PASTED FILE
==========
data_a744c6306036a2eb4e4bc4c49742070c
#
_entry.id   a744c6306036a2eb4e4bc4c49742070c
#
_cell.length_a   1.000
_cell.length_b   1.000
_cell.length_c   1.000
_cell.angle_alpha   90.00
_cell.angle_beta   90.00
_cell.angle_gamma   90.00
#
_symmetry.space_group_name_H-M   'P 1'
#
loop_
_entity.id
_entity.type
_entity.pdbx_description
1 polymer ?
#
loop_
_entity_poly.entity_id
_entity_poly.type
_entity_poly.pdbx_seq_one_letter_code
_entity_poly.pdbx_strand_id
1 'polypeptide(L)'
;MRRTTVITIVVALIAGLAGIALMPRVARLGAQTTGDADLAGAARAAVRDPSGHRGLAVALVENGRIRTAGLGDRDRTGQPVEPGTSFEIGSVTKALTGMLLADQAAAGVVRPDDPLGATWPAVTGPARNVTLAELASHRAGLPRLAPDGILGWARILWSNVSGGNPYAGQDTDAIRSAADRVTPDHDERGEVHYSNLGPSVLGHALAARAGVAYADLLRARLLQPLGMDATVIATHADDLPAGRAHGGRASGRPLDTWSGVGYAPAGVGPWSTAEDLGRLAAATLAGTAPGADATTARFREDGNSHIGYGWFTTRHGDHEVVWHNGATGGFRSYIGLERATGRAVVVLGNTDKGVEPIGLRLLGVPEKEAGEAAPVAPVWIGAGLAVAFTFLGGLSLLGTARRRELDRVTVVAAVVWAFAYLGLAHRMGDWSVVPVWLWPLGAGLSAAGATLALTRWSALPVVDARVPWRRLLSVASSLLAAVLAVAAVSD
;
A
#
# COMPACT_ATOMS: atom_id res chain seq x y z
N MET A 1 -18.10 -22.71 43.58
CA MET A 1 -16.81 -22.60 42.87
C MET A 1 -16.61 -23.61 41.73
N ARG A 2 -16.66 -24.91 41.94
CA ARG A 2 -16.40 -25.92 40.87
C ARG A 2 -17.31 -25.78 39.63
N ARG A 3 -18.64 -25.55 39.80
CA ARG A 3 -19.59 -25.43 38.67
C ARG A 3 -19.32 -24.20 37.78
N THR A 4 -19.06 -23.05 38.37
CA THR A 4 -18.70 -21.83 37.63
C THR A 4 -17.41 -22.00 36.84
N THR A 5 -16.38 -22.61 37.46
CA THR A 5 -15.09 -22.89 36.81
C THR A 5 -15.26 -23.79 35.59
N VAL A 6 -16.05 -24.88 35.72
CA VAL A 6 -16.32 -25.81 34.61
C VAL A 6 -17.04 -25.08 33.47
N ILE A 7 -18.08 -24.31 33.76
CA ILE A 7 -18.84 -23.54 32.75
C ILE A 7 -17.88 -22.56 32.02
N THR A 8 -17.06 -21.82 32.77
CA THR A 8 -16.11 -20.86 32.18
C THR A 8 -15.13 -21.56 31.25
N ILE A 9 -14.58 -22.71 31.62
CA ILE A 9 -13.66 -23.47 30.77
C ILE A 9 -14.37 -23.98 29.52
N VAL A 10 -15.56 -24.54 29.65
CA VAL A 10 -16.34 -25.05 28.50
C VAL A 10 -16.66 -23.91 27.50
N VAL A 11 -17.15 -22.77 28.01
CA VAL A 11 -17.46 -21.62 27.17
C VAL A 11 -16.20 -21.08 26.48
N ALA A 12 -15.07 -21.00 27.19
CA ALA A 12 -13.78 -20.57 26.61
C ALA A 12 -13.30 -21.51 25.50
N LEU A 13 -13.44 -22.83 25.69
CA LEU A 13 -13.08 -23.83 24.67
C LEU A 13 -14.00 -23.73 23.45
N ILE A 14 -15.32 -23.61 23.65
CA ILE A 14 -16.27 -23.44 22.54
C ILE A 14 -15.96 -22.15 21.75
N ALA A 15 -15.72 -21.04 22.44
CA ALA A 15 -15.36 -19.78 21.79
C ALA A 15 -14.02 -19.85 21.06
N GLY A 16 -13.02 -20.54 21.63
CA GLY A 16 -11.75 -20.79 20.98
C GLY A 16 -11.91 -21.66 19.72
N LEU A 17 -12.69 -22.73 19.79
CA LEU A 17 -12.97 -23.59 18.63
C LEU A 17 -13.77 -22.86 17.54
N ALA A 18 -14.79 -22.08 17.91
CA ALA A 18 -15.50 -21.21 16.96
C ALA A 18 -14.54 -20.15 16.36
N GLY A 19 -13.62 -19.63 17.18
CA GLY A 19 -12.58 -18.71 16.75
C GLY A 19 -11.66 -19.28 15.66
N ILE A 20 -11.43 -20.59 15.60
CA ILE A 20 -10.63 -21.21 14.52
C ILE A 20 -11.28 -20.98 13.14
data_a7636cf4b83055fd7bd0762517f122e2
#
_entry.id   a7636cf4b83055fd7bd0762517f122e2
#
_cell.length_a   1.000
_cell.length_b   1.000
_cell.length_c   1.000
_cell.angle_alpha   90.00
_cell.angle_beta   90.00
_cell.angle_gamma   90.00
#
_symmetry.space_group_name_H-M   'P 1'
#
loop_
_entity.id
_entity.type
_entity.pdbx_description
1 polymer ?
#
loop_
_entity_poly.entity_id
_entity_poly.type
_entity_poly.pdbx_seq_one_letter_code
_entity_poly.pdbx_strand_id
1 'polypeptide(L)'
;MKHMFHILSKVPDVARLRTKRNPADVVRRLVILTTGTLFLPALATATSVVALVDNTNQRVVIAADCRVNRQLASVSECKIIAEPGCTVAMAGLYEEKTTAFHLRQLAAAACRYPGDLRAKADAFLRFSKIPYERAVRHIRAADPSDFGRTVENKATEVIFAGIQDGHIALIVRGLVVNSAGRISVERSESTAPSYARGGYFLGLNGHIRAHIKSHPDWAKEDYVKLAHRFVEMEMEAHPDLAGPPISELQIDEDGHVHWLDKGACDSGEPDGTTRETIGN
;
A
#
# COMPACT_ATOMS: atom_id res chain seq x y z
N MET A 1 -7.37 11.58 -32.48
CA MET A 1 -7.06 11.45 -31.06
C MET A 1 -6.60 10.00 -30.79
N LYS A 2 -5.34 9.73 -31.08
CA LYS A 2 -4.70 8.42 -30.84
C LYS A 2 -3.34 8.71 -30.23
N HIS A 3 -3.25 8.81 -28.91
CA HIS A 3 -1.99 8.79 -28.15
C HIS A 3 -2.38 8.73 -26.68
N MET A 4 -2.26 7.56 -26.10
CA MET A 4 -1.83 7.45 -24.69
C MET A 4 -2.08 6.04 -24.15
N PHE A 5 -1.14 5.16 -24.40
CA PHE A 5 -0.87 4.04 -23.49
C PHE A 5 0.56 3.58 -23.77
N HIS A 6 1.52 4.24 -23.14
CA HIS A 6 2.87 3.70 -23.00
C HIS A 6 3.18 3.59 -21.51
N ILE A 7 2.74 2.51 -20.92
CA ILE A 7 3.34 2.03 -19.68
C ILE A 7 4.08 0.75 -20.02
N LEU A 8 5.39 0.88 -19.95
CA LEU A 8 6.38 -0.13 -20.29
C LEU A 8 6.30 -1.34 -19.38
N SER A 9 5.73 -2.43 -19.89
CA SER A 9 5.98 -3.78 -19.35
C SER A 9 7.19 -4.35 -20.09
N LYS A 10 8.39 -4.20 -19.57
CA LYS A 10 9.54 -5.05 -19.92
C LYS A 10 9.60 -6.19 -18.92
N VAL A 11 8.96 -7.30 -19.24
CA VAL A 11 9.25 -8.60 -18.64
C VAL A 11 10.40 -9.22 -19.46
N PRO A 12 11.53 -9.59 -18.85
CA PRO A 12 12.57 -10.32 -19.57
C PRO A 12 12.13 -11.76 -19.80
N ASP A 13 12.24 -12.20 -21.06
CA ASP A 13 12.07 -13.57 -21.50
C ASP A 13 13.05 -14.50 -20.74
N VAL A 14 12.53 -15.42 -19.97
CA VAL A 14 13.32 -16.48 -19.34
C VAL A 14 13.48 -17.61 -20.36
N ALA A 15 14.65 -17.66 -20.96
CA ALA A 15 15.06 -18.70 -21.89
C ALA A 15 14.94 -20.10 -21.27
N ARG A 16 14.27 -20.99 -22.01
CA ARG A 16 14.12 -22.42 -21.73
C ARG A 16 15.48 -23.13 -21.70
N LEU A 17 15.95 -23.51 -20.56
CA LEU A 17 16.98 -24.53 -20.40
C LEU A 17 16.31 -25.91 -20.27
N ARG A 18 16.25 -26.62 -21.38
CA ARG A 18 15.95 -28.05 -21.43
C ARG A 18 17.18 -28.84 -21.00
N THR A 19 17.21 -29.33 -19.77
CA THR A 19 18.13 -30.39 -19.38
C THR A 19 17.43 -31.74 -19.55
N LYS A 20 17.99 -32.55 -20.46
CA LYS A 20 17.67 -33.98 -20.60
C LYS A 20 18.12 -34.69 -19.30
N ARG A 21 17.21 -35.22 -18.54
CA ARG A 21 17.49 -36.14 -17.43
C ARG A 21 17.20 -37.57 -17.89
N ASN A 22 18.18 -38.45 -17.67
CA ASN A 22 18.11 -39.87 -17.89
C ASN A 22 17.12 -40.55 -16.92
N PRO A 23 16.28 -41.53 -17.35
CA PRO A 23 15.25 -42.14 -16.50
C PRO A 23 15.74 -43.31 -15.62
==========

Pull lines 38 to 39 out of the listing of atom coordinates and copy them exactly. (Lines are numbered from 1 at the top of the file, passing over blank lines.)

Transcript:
CA ARG A 3 -19.59 -25.43 38.67
C ARG A 3 -19.32 -24.20 37.78